According to BMO Harris Bank, one-fourth of Americans are considering delaying their retirement. High inflation, a looming recession and poor investment results impact their decision. Today we offer some tips for retiring during a bear market.
Watch Now: Retiring in a Bear Market, Here's What You Need to Do!
- 0:00 – Intro
- 0:21 – BMO Real Financial Progress Index
- 0:54 – Retiring during a bear market: Start Here
- 2:14 – Adding Stress to your nest egg
- 3:41 – Is now the right time to make major allocation decisions
- 4:39 – When do you reduce risk in your account?
- 5:29 – Why delaying retirement is a reasonable option
- 7:32 – If you can’t delay retirement, consider these steps.
- 8:54 – The importance of being flexible.
- 9:48 – Final Thoughts
- 11:53 – Outro
Retiring During a Bear Market – Start Here.
Retiring right after your account values drop can be intimidating. The first place to start is by looking at the numbers. This is a cash flow issue, so you need to understand both your income and expenses.
- Review your “guaranteed income sources” such as Social Security or Pensions.
- Calculate your investment income using the current balances.
- Review your expenses.
Caution: watch your withdrawal rate!
A higher withdrawal rate can add risk to your retirement savings. Pay close attention to how much you are taking from your savings. If that number is more than 5%, you may be adding more risk to your retirement.
Review Your Allocation But Make Careful Adjustments.
Rule 1: Buy low, sell high. Making a major shift in your allocation may be doing the opposite right now. Managing risk is an ongoing process, but you may want to be patient before you make a major shift. Selling some assets, like stocks, could limit your ability to recover from the bear market.
Tip: Reduce your risk at or near market highs. Consider increasing your risk near market lows.
Investing is a tradeoff between the risks you take for the potential returns. At high points, you can face more risk in the future when a correction or bear market occurs. At low points, the potential rewards may be much more attractive than the future risk.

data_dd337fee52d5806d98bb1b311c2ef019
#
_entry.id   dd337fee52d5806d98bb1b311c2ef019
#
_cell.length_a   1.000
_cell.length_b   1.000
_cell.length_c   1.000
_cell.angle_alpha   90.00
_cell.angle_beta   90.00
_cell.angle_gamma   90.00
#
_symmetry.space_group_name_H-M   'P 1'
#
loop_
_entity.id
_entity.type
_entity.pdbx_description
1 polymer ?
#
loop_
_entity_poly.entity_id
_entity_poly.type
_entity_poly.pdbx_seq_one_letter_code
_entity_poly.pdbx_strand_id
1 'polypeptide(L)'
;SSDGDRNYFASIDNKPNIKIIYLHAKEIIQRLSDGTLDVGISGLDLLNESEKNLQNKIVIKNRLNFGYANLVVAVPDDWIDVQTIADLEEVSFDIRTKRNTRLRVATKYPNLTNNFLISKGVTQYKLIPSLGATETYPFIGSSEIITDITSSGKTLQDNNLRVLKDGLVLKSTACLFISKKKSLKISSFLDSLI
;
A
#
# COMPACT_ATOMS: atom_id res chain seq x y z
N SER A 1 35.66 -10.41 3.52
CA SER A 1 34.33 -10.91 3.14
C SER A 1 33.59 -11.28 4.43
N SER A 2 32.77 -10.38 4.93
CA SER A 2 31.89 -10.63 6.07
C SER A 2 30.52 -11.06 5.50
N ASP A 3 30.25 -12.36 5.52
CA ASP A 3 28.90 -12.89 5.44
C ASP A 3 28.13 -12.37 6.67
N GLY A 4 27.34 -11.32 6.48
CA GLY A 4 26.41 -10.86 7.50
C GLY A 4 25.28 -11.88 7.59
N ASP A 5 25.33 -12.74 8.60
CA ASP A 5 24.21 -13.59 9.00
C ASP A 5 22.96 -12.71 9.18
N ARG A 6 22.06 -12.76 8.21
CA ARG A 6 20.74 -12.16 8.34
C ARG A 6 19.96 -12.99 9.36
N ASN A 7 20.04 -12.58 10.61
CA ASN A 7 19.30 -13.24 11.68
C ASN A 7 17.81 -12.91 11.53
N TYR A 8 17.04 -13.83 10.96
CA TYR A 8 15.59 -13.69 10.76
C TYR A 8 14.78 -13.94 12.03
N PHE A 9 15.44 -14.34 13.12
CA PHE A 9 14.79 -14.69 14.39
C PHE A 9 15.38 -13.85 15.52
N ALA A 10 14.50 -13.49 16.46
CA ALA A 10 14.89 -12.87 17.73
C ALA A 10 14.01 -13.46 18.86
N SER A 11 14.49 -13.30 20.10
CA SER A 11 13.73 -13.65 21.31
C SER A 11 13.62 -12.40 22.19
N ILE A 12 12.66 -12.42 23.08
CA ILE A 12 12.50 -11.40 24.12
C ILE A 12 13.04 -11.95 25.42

Delaying Retirement Might Make Sense
Delaying retirement can improve your income. Your Social Security benefits can improve either through smaller discounts or even delayed retirement credits. Your pension benefits could improve with another year of service and being a year older.
Your retirement savings will need to provide income for fewer years overall.
It may not be what you want to do, but it might be the smartest choice.
When Delaying isn’t an option
Sometimes delaying retirement isn’t an option, and sometimes it isn’t your choice. What can you do if you can’t continue working?
- Look very carefully at your spending, and make changes.
- Be prepared to potentially reduce your spending later.
- Reimagine what retirement might look like.
- Consider working part time.
Life often happens differently from your plans. No matter how conservative you have been projecting what retirement might look like, your real results maybe fell short. It is important to be able to adjust to what really happens. Your retirement could last two or three decades, so it is important to make good choices along the way.
Appearing in This Episode
Andy is a financial consultant in Parkersburg, West Virginia. He has been helping people plan for retirement for the past 3 years.
Todd Kimpel, CLU®, ChFC®
Todd is a financial advisor in Wheeling, West Virginia. Todd has helped many families navigate through bear markets for over 4 decades.
Neal Watson, CFP®
Neal is a Certified Financial Planner™ Professional in Marietta, Ohio. Neal began his career in 1996. He has helped people manage their retirement through events like the Dot Com bust and the Great Recession.
You're Not Alone!
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